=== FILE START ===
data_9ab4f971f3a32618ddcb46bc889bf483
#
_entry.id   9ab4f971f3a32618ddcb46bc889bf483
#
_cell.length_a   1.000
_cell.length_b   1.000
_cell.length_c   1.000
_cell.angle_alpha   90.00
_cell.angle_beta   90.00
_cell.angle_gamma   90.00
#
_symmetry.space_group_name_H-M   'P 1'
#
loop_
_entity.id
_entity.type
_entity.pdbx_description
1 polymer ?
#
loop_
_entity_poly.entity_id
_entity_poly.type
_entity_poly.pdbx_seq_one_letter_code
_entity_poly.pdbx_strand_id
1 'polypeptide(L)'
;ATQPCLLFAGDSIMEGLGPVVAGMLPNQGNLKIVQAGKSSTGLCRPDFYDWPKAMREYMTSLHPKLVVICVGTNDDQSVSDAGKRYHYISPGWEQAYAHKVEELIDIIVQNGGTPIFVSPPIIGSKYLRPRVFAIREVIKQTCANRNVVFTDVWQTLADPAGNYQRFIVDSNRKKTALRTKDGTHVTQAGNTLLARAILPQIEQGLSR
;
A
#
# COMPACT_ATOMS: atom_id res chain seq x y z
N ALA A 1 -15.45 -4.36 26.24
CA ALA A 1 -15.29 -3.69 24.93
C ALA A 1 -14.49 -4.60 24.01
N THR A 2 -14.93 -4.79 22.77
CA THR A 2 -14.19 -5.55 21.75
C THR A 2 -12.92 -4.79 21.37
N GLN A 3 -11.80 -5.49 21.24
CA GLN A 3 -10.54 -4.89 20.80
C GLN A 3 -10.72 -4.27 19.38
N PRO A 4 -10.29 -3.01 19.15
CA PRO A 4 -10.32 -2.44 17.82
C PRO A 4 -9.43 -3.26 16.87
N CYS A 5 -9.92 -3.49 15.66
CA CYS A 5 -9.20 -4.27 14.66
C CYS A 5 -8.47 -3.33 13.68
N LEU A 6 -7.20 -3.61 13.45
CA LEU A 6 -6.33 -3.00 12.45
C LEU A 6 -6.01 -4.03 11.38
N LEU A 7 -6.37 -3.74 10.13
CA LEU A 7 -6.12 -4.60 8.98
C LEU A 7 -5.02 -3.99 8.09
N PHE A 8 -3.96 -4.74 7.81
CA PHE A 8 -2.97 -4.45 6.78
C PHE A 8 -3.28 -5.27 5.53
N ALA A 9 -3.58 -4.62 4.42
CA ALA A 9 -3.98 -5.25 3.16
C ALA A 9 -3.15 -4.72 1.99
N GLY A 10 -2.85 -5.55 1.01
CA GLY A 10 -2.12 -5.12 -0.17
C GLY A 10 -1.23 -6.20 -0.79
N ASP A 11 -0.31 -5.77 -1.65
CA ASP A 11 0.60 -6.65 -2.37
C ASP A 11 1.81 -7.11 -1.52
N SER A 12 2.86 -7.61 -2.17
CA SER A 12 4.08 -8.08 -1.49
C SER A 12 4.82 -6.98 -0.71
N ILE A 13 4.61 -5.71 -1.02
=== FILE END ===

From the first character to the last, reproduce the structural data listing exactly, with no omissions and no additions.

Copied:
data_9ab4f971f3a32618ddcb46bc889bf483
#
_entry.id   9ab4f971f3a32618ddcb46bc889bf483
#
_cell.length_a   1.000
_cell.length_b   1.000
_cell.length_c   1.000
_cell.angle_alpha   90.00
_cell.angle_beta   90.00
_cell.angle_gamma   90.00
#
_symmetry.space_group_name_H-M   'P 1'
#
loop_
_entity.id
_entity.type
_entity.pdbx_description
1 polymer ?
#
loop_
_entity_poly.entity_id
_entity_poly.type
_entity_poly.pdbx_seq_one_letter_code
_entity_poly.pdbx_strand_id
1 'polypeptide(L)'
;ATQPCLLFAGDSIMEGLGPVVAGMLPNQGNLKIVQAGKSSTGLCRPDFYDWPKAMREYMTSLHPKLVVICVGTNDDQSVSDAGKRYHYISPGWEQAYAHKVEELIDIIVQNGGTPIFVSPPIIGSKYLRPRVFAIREVIKQTCANRNVVFTDVWQTLADPAGNYQRFIVDSNRKKTALRTKDGTHVTQAGNTLLARAILPQIEQGLSR
;
A
#
# COMPACT_ATOMS: atom_id res chain seq x y z
N ALA A 1 -15.45 -4.36 26.24
CA ALA A 1 -15.29 -3.69 24.93
C ALA A 1 -14.49 -4.60 24.01
N THR A 2 -14.93 -4.79 22.77
CA THR A 2 -14.19 -5.55 21.75
C THR A 2 -12.92 -4.79 21.37
N GLN A 3 -11.80 -5.49 21.24
CA GLN A 3 -10.54 -4.89 20.80
C GLN A 3 -10.72 -4.27 19.38
N PRO A 4 -10.29 -3.01 19.15
CA PRO A 4 -10.32 -2.44 17.82
C PRO A 4 -9.43 -3.26 16.87
N CYS A 5 -9.92 -3.49 15.66
CA CYS A 5 -9.20 -4.27 14.66
C CYS A 5 -8.47 -3.33 13.68
N LEU A 6 -7.20 -3.61 13.45
CA LEU A 6 -6.33 -3.00 12.45
C LEU A 6 -6.01 -4.03 11.38
N LEU A 7 -6.37 -3.74 10.13
CA LEU A 7 -6.12 -4.60 8.98
C LEU A 7 -5.02 -3.99 8.09
N PHE A 8 -3.96 -4.74 7.81
CA PHE A 8 -2.97 -4.45 6.78
C PHE A 8 -3.28 -5.27 5.53
N ALA A 9 -3.58 -4.62 4.42
CA ALA A 9 -3.98 -5.25 3.16
C ALA A 9 -3.15 -4.72 1.99
N GLY A 10 -2.85 -5.55 1.01
CA GLY A 10 -2.12 -5.12 -0.17
C GLY A 10 -1.23 -6.20 -0.79
N ASP A 11 -0.31 -5.77 -1.65
CA ASP A 11 0.60 -6.65 -2.37
C ASP A 11 1.81 -7.11 -1.52
N SER A 12 2.86 -7.61 -2.17
CA SER A 12 4.08 -8.08 -1.49
C SER A 12 4.82 -6.98 -0.71
N ILE A 13 4.61 -5.71 -1.02